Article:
Wine preservatives and you - don't worry, be happy!

Last week we had a quick overview of organic, biodynamic and preservative free wine (have a squizz here) but one topic deserves a bit more attention - the danger (or not) of preservatives in wine.

Generally, there are two preservatives used in wine production, designated by the food additive codes of preservative 220 and 300. There is another that sometimes pops up with the code of 224, but generally 220 and 300 are the most common.

Of the two, preservative 220 - sulphur dioxide (SO2) - is almost omnipresent, found in nearly every wine on the market. 300 is absorbic acid, which is technically an antioxidant and not a preservative, and only found in white wines. Ascorbic acid is less widely used than it once was, but often pops up in young, crisp white wines. You probably know absorbic acid by its much more marketable name... Vitamin C!

So obviously we're not too worried about adding vitamin c to our wine.  That leaves sulphur dioxide as the major focal point.

SO2 is one of the most used preservatives in food production, with it's ability as an anti-microbial and antioxidant agent revered in many industries, particularly fruit, bread and many canned foods. Sulphur was first used in wine production by the Romans who worked out that burning a sulphur candle in wine vessels helped to stop wine turning into vinegar.

Since then sulphur dioxide has become a natural go-to, with it's benefits thought to balance out the negatives (which on the production side include a risk of hydrogen sulphide development and the binding of colour).

More recently, however, there has been considerably backlash against all food additives, with the result a push towards 'preservative free' wine.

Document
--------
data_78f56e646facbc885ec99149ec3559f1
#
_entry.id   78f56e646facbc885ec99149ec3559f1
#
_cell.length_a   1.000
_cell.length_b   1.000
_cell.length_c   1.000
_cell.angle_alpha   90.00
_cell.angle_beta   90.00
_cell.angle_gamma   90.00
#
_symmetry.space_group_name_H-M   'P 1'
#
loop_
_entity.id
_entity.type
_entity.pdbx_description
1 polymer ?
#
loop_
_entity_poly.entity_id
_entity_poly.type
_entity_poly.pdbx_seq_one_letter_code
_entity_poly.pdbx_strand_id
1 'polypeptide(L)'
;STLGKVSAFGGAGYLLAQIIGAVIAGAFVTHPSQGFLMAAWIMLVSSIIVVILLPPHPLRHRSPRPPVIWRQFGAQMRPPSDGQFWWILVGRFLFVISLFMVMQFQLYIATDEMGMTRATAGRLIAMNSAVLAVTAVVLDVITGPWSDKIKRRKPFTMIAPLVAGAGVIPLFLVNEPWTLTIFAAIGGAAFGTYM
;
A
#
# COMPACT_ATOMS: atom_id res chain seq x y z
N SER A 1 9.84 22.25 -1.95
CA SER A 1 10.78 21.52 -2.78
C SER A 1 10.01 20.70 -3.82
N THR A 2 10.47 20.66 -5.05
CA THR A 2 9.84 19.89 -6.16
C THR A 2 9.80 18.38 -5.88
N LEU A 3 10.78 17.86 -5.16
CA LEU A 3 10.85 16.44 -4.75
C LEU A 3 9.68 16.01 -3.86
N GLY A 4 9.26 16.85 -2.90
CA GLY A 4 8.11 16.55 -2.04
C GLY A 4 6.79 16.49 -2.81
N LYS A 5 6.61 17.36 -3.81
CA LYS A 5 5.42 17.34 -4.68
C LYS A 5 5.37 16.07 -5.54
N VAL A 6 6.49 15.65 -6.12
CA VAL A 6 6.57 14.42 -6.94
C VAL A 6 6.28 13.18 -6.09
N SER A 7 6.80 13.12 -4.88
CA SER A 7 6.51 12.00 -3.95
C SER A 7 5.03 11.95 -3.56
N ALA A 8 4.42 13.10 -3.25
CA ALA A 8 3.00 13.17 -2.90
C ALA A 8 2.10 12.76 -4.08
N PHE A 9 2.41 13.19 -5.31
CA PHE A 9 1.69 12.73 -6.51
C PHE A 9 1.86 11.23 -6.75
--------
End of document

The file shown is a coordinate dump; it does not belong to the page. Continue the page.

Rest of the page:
As we touched on last week, the whole idea of preservative free wine is a misnomer, as sulphur dioxide is produced as a natural biproduct of fermentation (hence why it should be called 'no preservative added wine').

But just how dangerous is sulphur dioxide, added or not?

Sulfites (the salt of SO2) are a noted allergen, but really as Dirk Vermeersch notes, it is almost impossible to have an immune (allergic) response to it!

Further, the concentration in wine is miniscule. Concentrations (in Parts Per Million) of sulphur in wine are between 25-40PPM, with sweet wines allowed to circa 125PPM. Organic wine is required, (in Australia at least) to have concentrations on the lower end of the scale, but important to note that organic wine is not necessarily 'no preservative added'.

Compare that to dried fruit which is 10x that amount (1250PPM)! There is more sulphur in a handful of dried apricots than a whole bottle of wine! Concentrations in canned goods, bread etc are also higher than wine. If you can eat tinned spaghetti you are (effectively) not allergic to sulphur!

So what causes the red wine headache? Or other reactions to wine? Our mate Dirk believes that bio-amines (a chemical plants use to repel predators) are one such cause. 

Do you know what the biggest cause of most reactions is though? You're not going to like it... Alcohol itself!

Alcohol is a known poison (not just an additive) and is found in much higher concentrations (14.5% by volume is a lot!) than any additive and causes everything from rashes or hives right through to complete renal failure, not to mention that it also dehydrates, which only enhances the headache...

Further, there are a whole host of other (natural) compounds in wine that may cause reactions in certain people. Histamine and Tyramine, for example, are varying constrictors and dilators (which can cause hot flushes). Even the natural compounds found in oak barrels can upset some people.

Ultimately we still don't know exactly what causes reactions from wine in certain people, but we do know one thing - preservatives aren't likely to blame. Drink on folks!